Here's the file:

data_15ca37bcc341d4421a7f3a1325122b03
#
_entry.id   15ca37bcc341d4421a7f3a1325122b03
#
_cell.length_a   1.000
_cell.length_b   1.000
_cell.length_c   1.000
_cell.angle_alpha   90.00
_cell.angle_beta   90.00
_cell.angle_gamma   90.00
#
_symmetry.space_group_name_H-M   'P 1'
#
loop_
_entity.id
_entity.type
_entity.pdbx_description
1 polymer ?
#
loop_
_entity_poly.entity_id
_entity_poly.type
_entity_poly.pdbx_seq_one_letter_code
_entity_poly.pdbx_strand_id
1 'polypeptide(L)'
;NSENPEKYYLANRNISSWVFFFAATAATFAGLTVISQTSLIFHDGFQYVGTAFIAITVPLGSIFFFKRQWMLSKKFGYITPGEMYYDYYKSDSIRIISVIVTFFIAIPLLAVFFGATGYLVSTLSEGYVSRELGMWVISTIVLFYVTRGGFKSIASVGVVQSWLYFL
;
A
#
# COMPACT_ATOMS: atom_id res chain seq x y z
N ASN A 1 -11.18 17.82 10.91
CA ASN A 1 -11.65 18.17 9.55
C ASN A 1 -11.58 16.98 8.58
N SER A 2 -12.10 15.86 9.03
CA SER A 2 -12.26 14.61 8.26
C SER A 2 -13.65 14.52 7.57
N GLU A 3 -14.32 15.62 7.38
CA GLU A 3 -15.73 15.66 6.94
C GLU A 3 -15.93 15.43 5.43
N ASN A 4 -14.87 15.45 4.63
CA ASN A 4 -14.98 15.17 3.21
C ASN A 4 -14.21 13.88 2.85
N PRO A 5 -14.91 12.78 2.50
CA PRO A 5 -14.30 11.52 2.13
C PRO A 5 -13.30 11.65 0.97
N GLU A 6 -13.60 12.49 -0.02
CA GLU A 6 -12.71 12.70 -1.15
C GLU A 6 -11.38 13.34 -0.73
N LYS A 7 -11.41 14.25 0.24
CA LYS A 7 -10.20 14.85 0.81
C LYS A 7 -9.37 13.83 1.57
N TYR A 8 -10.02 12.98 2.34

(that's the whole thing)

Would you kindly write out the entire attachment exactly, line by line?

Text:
data_15ca37bcc341d4421a7f3a1325122b03
#
_entry.id   15ca37bcc341d4421a7f3a1325122b03
#
_cell.length_a   1.000
_cell.length_b   1.000
_cell.length_c   1.000
_cell.angle_alpha   90.00
_cell.angle_beta   90.00
_cell.angle_gamma   90.00
#
_symmetry.space_group_name_H-M   'P 1'
#
loop_
_entity.id
_entity.type
_entity.pdbx_description
1 polymer ?
#
loop_
_entity_poly.entity_id
_entity_poly.type
_entity_poly.pdbx_seq_one_letter_code
_entity_poly.pdbx_strand_id
1 'polypeptide(L)'
;NSENPEKYYLANRNISSWVFFFAATAATFAGLTVISQTSLIFHDGFQYVGTAFIAITVPLGSIFFFKRQWMLSKKFGYITPGEMYYDYYKSDSIRIISVIVTFFIAIPLLAVFFGATGYLVSTLSEGYVSRELGMWVISTIVLFYVTRGGFKSIASVGVVQSWLYFL
;
A
#
# COMPACT_ATOMS: atom_id res chain seq x y z
N ASN A 1 -11.18 17.82 10.91
CA ASN A 1 -11.65 18.17 9.55
C ASN A 1 -11.58 16.98 8.58
N SER A 2 -12.10 15.86 9.03
CA SER A 2 -12.26 14.61 8.26
C SER A 2 -13.65 14.52 7.57
N GLU A 3 -14.32 15.62 7.38
CA GLU A 3 -15.73 15.66 6.94
C GLU A 3 -15.93 15.43 5.43
N ASN A 4 -14.87 15.45 4.63
CA ASN A 4 -14.98 15.17 3.21
C ASN A 4 -14.21 13.88 2.85
N PRO A 5 -14.91 12.78 2.50
CA PRO A 5 -14.30 11.52 2.13
C PRO A 5 -13.30 11.65 0.97
N GLU A 6 -13.60 12.49 -0.02
CA GLU A 6 -12.71 12.70 -1.15
C GLU A 6 -11.38 13.34 -0.73
N LYS A 7 -11.41 14.25 0.24
CA LYS A 7 -10.20 14.85 0.81
C LYS A 7 -9.37 13.83 1.57
N TYR A 8 -10.02 12.98 2.34